Honoring marriage in our writing

SPOILERS*: This post contains spoilers for Upstairs/Downstairs Season 2 and Doctor Who Series 7.

First Downton Abbey, now this.

Downton Abbey disappointed me early, because most of the characters were unlikeable and the stories were depressing. I watched through the end of Season 1 anyway, because I’m kind of a completist. The new sequel series to Upstairs, Downstairs, by contrast, was sweet and uplifting.

Until Series 2. Now I’m disappointed.

Agnes and Hallam Holland were a nice couple in the first series. This year, their marriage hit some rough spots, and I thought we might get a demonstration of the principle “marriage is hard; stick with it anyway.”

But no. After this week’s episode and the previews of next, it looks like we’re getting that hackneyed old trope “marriage is hard, so cheat on your spouse.”

Rory and Amy in Angels take Manhattan

Amy: “Together, or not at all.” Photo: BBC America.

Contrast that with Amy and Rory Williams of Doctor Who. They had more obstacles in their marriage than anyone in a stogy old historical could imagine. Cybermen, the Silence, the rebooting of the universe. Oh, and their daughter was kidnapped and they didn’t see her again until she grew up. And she grew up to be a time-traveling adult sent to assassinate the Doctor.

And that’s just a sample. Hallam can put that in his martini and swill it.

In Doctor Who’s recent midseason finale, Amy and Rory demonstrate with sacrificial love the principle “marriage is hard; stick with it anyway.” (Over at Speculative Faith, E. Stephen Burnett did a great analysis of this story and its counter-culturalness compared with the typical entertainment industry view, which Burnett summarizes as “stable relationships make for dull stories.”)

In the Christian submarket we’re not likely to fall for that view. My fear is that too often we focus on courtship rather than marriage. This is certainly true in most of my books. But as I work on the sequel to Alara’s Call, I’m enjoying the process of taking the couple into the “stick with it anyway” phase, which is only going to get harder for them in book three.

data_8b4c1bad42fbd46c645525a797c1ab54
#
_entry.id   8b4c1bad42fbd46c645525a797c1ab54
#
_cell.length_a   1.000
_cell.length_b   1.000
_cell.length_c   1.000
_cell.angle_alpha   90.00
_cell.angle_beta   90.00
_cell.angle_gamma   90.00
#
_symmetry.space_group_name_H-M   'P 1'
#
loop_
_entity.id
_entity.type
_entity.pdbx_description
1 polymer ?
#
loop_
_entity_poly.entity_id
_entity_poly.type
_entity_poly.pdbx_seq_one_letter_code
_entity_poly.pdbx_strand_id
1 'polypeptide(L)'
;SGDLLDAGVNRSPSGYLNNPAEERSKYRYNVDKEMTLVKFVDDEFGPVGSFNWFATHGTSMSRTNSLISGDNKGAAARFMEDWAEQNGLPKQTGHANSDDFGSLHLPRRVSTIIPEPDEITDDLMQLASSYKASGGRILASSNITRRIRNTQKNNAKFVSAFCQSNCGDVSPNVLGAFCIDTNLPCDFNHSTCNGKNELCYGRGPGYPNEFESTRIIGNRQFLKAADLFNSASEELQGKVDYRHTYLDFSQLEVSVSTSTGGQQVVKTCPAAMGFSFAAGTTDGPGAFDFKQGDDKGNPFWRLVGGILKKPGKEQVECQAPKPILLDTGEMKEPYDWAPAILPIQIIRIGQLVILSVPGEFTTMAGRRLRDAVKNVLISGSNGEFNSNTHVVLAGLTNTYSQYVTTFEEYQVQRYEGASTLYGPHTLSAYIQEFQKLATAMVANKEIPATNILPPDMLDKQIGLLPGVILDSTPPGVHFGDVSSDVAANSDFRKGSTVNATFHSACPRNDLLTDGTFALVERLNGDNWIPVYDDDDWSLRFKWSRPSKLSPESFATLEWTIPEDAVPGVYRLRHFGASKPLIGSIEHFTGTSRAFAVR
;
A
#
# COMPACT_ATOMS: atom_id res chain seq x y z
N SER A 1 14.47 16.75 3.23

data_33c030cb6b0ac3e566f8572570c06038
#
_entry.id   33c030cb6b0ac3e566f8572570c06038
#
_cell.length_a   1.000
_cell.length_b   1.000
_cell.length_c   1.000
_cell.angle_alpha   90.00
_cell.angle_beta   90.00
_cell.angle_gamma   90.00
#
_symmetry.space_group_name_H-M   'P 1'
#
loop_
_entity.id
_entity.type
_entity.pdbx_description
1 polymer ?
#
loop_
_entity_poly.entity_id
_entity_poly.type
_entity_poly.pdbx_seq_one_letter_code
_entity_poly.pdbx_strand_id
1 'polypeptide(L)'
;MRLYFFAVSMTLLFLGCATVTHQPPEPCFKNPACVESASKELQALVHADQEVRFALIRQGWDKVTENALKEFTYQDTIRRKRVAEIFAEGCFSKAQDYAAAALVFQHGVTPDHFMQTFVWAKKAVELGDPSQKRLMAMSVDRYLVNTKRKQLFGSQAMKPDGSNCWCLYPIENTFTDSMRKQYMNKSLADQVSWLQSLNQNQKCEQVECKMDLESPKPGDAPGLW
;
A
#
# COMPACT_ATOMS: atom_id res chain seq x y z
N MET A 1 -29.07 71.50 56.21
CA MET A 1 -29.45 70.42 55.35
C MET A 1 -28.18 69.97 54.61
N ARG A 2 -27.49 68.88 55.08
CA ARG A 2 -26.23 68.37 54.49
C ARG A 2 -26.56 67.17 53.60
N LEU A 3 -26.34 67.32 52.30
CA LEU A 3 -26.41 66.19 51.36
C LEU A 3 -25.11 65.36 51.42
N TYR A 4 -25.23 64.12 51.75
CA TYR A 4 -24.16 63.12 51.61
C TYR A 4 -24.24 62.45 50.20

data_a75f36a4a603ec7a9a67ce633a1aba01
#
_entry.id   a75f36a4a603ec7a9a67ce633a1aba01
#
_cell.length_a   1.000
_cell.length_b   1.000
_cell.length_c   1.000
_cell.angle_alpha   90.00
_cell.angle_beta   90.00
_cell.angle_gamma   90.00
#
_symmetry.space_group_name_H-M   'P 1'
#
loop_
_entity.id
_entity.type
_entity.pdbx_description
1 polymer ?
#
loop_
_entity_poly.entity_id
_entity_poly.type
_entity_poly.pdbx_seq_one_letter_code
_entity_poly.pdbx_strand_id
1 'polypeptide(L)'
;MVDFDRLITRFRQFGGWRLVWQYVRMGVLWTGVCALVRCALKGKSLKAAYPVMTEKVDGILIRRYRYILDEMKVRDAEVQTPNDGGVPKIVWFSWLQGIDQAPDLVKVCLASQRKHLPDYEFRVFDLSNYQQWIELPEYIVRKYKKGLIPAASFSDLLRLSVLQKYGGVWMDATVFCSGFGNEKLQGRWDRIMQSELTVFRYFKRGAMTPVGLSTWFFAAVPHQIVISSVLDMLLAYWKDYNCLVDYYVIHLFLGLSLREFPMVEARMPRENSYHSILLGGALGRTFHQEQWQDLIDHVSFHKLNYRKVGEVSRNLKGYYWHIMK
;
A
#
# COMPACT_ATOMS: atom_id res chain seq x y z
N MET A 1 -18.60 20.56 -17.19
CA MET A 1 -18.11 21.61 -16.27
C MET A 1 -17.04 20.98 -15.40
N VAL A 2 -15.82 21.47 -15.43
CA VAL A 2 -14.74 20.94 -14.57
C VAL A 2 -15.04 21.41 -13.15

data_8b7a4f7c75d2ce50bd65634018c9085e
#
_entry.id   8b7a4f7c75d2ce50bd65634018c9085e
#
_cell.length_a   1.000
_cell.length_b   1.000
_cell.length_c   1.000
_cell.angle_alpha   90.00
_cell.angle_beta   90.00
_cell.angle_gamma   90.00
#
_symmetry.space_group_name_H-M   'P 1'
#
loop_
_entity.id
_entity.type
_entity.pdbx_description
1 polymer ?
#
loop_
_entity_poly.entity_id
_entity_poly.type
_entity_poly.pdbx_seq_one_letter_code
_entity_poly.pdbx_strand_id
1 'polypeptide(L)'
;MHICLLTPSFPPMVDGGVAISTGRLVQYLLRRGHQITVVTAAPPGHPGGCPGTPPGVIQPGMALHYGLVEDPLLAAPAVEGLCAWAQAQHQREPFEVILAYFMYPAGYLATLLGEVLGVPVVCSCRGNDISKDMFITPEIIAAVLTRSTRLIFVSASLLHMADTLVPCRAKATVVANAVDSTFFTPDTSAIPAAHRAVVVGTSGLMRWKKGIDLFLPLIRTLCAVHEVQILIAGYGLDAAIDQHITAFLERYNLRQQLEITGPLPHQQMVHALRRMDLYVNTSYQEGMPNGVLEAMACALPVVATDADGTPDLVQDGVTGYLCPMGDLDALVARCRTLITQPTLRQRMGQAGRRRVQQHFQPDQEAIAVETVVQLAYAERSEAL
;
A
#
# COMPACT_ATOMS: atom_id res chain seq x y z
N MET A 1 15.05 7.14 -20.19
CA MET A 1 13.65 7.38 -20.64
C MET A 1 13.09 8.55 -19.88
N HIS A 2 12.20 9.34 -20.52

Karen Hancock did a great job of this in Return of the Guardian King. I’m having trouble thinking up other examples, though. As I think about marriage in Christian fiction, I can only recall a few historical series in which the couple that gets married in book one lives happily ever after, offering sage advice to the courting couples in successive books without ever hitting the “marriage is hard” phase.

As Christian writers, we should be as good at glorifying marriage as Steven Moffat did in his Doctor Who scripts. Not just the happily ever afters, but the sticking with it through the rough patches. We could use more characters like Amy and Rory in Christian speculative fiction. What examples of this have you seen?

* — I trust I am not the only one who now reads the word “spoilers” with River Song’s voice.

About Kristen Stieffel

Kristen Stieffel is a writer and freelance editor specializing in speculative fiction. She's a member of the Editorial Freelancers Association, Christian Editor Connection, and American Christian Fiction Writers.

7 comments on “Honoring marriage in our writing

  1. I think that was why Doctor Who was so refreshing, precisely because it was counter-cultural. You know that episode where Amy and Rory were getting a divorce? Talk about a tear-jerker! That’s one reason I’ve been enjoying Grimm so much, because even though Juliet has lost her memories of Nick, she’s working very hard to fall in love with him again–evil spell notwithstanding. I didn’t like her much in the first season, but this second season has me rooting for her hard.

  2. You had me at “Doctor Who”…. yes, I was really pleased to see the strong marriage component of the Rory/Amy storyline. Very refreshing in today’s culture. The fact that I’m having to think hard to come up with another example just proves your point. And unfortunately “Grimm” is starting to take a turn for the dark side as far as Nick and Juliette’s relationship goes…still hoping they will pull it together, though!
    Know what you mean about “spoilers”…… 🙂

    • I haven’t watched Grimm yet — or Once Upon a Time — I’m reluctant to add more TV to my schedule. Not that there’s a whole lot in it anyway. But I keep hearing good things about these two shows.

    • I saw this week’s Grimm and was all like, “Noooo!” But it’s still being presented as a Very Bad Thing. That gives me hope. It’s not like this creepy stalker magic spell is being encouraged. Neither of them want it.

      I was trying to think of strong marriage stories, and I haven’t read many, either. Usually it’s all about the initial infatuation. Although the earlier Mitford books showed the whole process–infatuation, marriage, and settling down to live life while married, with all its ups and downs. Including working through emotional baggage from various wounds. (The series is only good about until book 5, and then you can tell the author was sick of it all but had a contract so she kept writing.)

      Does the Restorer books show a strong marriage? I know she’s married with kids, and later books involve her kids getting into trouble in the other world.

  3. Love the Mitford books – and especially because they show people of a certain age (ahem) who have a strong marriage. Haven’t got through the whole series yet, but enjoy it immensely. On the secular scene – you couldn’t find a stronger marriage than Jamie and Claire in the Outlander series. The sex scenes in that are off-putting, though.

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